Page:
Radegast rewards players for including both raids and alchemy cards in their deck. By playing a single raid followed by several alchemy cards, players can generate significant carryover and maintain a presence through multiple rounds. Radegast’s ceiling is quite high, but he requires a significant deckbuilding commitment to reach his full value.

The original source for the art appears to be DeviantArt.

Borch Three Jackdaws

Introduced in Andrzej Sapkowski’s short story The Bounds of Reason, Borch Three Jackdaws was the name used by Villentretenmerth while in human form. His true form, it was revealed, was that of a mighty golden dragon. It was only when this form was revealed that Geralt understood why Vea had called him “the most beautiful”.

Borch was known for his female companions Tea and Vea–who he referred to as his “weapons”. I think that Borch truly deserves a dedicated card, just like his daughter Saesenthessis. After all, he’s one of the only golden dragons in the entire witcher universe, alongside Zerrikanterment.

The version of Borch showcased here allows you to tutor the highest provision cost unit from your deck, while adding an additional 6 points of tempo to the play. Obviously the downside to this play is that it requires an enemy unit of 2 or less strength, which may not be easy to obtain. I almost made it say “highest card” but that would end up making the card merely a tutor for Oneiromancy, which isn’t what I intended.

The art here is by Nastya Kulakovskaya, from Artstation.

Renfri Needs a Gwent Card #3

After reading The Last Wish, I was impressed by the character Renfri and realized that this unique and interesting character was entirely absent from the game of Gwent. What a travesty! I decided to remedy this situation by posting a custom card every day until Renfri is added to Gwent. The custom cards from the last week appear below.

Stealth Archer

Guerilla forces know they would be decimated if they met their foes on the open battlefield. For this reason, they remain hidden anywhere nature presents cover – behind rocks, in trees, or even buried among the very leaves on the ground. Arrows whiz by seemingly out of nowhere, picking off the enemy one by one.

This card expands upon the concept of invisibility, and cannot be answered by the opponent for 2 turns unless it is pinged. It’s a fairly powerful engine that can reach its ceiling of roughly 12 points much more quickly than most other cards of this type. The downside, however, is that it is quite fragile and its initial tempo is poor.

Credit for the art goes to Jack Wang. Original art is available on Artstation here.

Khagmar: Bloodlust

Driven by his unquenchable thirst for human blood, Khagmar would harvest entire villages of humans in a single night. Yet the terror he inspired came back to haunt him, as the humans began an organized campaign of hunting vampires. Though not a direct threat, other higher vampires became annoyed and determined to punish Khagmar by tormenting him with perpetual hunger. Khagmar spent years, decades, and then centuries trapped within a cage in Tesham Mutna, ever tormented by the scent of fresh human blood he could never obtain.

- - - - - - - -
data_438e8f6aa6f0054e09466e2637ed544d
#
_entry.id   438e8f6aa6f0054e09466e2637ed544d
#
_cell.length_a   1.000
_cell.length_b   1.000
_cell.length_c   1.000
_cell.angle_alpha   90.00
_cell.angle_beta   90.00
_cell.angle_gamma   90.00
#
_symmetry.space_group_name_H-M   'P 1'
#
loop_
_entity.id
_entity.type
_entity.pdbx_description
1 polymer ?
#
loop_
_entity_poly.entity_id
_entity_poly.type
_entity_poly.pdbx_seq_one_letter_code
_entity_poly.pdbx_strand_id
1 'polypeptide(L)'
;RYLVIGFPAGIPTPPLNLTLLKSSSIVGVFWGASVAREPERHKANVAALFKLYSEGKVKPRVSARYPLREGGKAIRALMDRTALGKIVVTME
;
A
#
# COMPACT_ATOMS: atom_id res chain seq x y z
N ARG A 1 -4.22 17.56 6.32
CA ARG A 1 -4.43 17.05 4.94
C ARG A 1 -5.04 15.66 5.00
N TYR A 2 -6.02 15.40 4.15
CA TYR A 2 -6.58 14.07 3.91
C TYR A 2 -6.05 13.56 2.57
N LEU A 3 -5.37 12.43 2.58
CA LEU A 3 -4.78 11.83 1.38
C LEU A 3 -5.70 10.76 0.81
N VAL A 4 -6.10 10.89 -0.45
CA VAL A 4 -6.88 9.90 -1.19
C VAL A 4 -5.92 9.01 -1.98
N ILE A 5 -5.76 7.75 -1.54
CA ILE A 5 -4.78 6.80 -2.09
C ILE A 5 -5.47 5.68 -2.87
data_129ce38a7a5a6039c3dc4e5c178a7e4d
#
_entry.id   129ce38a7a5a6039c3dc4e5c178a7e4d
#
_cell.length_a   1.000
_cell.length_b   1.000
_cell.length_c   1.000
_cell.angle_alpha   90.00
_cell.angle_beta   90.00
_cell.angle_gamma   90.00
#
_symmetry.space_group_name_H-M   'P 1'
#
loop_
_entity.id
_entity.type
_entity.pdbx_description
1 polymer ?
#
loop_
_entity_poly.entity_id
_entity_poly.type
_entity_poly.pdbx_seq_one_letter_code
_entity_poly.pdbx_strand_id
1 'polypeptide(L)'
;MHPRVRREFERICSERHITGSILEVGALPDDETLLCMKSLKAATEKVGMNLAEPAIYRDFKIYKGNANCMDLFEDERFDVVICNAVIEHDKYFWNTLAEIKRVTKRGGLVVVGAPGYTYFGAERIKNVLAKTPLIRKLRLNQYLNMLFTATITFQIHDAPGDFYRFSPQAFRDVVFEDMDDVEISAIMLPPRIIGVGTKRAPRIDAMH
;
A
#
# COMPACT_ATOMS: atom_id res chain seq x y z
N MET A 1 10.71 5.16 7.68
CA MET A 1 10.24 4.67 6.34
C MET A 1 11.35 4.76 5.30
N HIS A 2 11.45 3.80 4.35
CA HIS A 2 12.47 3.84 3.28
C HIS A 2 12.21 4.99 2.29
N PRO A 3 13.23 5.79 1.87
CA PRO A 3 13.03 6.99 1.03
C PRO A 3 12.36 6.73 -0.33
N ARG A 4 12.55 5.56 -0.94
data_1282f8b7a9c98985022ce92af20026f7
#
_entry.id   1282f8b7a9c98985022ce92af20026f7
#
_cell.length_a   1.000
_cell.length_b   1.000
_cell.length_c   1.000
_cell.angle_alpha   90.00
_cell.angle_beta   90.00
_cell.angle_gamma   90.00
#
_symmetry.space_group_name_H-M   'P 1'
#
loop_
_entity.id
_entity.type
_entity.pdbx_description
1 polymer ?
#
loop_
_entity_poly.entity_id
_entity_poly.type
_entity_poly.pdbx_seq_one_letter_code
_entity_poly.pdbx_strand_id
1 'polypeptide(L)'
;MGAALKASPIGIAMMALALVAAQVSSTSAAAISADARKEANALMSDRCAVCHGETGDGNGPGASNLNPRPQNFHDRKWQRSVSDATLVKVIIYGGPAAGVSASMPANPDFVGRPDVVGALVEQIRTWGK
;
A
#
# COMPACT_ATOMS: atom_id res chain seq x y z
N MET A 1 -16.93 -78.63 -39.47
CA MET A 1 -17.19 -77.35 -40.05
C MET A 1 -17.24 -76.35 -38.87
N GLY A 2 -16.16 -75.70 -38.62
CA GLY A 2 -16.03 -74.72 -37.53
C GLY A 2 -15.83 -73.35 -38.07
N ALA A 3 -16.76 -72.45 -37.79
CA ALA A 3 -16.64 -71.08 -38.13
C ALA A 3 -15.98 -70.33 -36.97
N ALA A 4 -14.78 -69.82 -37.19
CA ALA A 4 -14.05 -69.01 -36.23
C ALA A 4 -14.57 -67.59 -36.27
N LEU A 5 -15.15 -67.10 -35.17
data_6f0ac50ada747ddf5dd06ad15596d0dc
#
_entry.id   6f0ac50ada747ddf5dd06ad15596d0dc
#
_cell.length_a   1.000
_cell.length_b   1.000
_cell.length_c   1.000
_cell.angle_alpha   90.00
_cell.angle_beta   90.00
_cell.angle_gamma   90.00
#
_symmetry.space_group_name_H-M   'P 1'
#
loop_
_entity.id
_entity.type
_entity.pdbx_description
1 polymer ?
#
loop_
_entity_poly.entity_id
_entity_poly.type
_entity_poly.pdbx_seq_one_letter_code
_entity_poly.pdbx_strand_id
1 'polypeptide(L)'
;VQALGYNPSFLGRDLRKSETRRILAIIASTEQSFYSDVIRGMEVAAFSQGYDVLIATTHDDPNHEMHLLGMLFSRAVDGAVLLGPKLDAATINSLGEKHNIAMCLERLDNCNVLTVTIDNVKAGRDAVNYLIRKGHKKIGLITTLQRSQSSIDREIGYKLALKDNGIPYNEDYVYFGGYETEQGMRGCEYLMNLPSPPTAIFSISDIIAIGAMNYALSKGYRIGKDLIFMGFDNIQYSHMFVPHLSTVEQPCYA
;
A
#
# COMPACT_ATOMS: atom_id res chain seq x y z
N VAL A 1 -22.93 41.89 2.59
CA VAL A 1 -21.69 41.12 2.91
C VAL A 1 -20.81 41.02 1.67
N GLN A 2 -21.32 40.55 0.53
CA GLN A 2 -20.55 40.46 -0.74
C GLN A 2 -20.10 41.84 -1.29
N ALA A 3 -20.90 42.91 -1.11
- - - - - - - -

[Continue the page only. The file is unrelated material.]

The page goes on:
Many people have called for Khagmar to appear in Gwent, so I present to you Khagmar: Bloodlust. This card is an extremely greedy engine that can be countered in advance by not playing units to both rows. Though threatening, Khagmar needs to drain 4 units on the turn he is played to escape from standard removal range, and drain 5 units to pay back his provisions. Once he sticks, however, he becomes an extremely aggressive and dangerous engine. Woe betide the opponent who has no answer!

Credit for the art goes to LoranDeSore, and the original source is here.

Wild Goose Chase

This card provides SY with high-tempo tall punish, but there’s a catch. Wild Goose Chase requires you to boost one of your own units, which gives the opponent a chance to answer with tall punish of their own. To help the card compare favorably with cards such as Heatwave, I added the echo tag. Overall, I think it’s a strong card, but it’s not a substitute for cards like Morelse or Heatwave.

Truly, non-removal tall punish is a concept that CDPR could explore more fully, especially for devotion decks. Non-removal tall punish requires more careful thought regarding its use, and is less oppressive against Blue coin.

Credit for the art goes to Rudy Siswanto, whose art I also used for the card Ilya the Merc in last week’s custom card series.

Red Widow

Many people are frustrated with clog and its ability to completely disrupt their gameplan. Quite a few have suggested that clog could shuffle cards into the deck instead of placing them on top. I’m not completely against this idea, but if this plan is executed then Kolgrim players need better ways to play cards like Infiltrator. I’ve experimented with Infiltrator quite a bit and my experience is that the card simply isn’t worth it.

This card addresses the above issue by allowing the player to deal 6 targeted damage and spawn up to 3 Infiltrators. With the proper setup, it can play for 21 points, which is a lot but not unreasonable for a 13 provision card. Without setup, Red Widow plays as a 13-for-13 card with substantial removal potential. A solid card, but not overpowered. Her real potential lies in synergy with tactics engines like Hefty Helge and Fire Scorpion.